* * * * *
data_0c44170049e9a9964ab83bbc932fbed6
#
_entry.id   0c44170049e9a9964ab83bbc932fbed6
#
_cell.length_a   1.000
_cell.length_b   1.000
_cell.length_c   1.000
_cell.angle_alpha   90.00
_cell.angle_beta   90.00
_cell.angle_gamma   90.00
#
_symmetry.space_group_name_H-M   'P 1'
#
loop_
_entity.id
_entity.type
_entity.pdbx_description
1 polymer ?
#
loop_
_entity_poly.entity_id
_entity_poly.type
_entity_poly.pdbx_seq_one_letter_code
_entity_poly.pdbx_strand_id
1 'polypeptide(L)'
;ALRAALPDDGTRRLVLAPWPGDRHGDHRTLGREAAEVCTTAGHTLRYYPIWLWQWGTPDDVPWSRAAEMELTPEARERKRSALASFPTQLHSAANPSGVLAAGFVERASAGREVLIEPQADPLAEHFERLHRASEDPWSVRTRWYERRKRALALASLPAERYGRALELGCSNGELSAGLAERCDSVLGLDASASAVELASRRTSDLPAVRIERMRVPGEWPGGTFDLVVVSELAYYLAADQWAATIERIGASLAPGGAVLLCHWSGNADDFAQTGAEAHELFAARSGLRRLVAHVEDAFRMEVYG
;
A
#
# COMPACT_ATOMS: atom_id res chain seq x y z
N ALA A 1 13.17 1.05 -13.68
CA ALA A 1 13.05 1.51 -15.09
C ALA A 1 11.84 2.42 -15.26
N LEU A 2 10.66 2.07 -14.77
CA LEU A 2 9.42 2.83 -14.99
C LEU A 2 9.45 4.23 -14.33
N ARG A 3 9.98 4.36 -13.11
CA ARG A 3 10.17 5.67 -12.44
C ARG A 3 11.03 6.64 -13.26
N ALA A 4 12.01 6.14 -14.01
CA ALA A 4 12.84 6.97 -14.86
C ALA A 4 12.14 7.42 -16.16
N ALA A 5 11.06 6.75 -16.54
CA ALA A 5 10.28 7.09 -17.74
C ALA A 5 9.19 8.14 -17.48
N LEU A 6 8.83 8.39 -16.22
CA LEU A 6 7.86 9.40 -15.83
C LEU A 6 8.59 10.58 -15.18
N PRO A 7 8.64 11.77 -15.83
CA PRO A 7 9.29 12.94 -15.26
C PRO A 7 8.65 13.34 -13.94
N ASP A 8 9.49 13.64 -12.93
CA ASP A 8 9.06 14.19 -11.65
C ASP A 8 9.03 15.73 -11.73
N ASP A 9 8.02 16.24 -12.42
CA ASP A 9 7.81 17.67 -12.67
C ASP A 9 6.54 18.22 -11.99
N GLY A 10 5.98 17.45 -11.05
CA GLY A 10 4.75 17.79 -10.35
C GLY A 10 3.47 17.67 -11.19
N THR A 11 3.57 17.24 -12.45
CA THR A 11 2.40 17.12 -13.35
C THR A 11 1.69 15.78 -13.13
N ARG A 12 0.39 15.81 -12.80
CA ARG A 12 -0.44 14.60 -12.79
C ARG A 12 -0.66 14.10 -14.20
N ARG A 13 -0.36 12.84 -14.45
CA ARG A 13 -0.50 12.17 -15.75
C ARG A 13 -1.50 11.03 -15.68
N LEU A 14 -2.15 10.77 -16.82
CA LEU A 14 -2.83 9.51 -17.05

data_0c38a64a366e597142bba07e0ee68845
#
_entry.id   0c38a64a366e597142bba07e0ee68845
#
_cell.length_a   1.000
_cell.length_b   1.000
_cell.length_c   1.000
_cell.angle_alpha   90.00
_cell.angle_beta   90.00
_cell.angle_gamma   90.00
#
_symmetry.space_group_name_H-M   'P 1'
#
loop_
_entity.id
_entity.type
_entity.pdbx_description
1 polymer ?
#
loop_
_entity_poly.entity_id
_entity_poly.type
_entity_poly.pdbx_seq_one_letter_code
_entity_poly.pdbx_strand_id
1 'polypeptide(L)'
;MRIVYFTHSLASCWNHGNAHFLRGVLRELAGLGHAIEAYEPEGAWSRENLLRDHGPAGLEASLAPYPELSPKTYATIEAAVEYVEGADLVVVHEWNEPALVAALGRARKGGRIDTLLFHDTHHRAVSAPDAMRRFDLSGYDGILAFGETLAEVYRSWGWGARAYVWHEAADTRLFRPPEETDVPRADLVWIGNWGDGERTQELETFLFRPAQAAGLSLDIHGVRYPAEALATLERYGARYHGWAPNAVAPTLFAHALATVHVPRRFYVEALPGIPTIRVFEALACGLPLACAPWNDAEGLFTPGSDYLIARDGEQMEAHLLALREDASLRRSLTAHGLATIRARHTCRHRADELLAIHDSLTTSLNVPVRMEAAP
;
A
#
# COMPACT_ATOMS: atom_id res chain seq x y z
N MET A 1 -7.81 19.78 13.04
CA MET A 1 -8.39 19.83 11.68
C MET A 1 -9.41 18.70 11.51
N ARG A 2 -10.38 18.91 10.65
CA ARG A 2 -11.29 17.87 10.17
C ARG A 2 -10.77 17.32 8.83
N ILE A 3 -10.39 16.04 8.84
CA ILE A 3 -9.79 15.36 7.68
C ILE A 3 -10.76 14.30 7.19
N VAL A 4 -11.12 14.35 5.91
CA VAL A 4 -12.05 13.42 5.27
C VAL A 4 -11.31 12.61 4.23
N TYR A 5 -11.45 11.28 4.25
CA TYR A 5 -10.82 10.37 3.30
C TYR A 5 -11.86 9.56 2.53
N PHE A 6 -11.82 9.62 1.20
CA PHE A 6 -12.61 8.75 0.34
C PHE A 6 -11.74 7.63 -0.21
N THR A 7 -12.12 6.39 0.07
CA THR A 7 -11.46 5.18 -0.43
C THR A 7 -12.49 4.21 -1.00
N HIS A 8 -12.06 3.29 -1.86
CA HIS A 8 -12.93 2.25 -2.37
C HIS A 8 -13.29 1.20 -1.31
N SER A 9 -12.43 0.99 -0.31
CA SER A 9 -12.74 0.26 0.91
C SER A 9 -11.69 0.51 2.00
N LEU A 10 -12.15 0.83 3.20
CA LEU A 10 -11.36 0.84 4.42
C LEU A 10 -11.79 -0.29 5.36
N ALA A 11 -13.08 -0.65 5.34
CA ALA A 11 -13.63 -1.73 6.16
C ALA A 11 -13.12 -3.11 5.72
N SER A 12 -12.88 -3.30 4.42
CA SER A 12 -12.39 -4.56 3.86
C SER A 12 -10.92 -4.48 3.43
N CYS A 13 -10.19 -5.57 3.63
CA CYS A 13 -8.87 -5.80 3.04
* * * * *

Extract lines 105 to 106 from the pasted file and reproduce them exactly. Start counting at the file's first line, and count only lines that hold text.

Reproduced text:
N ARG A 2 -10.38 18.91 10.65
CA ARG A 2 -11.29 17.87 10.17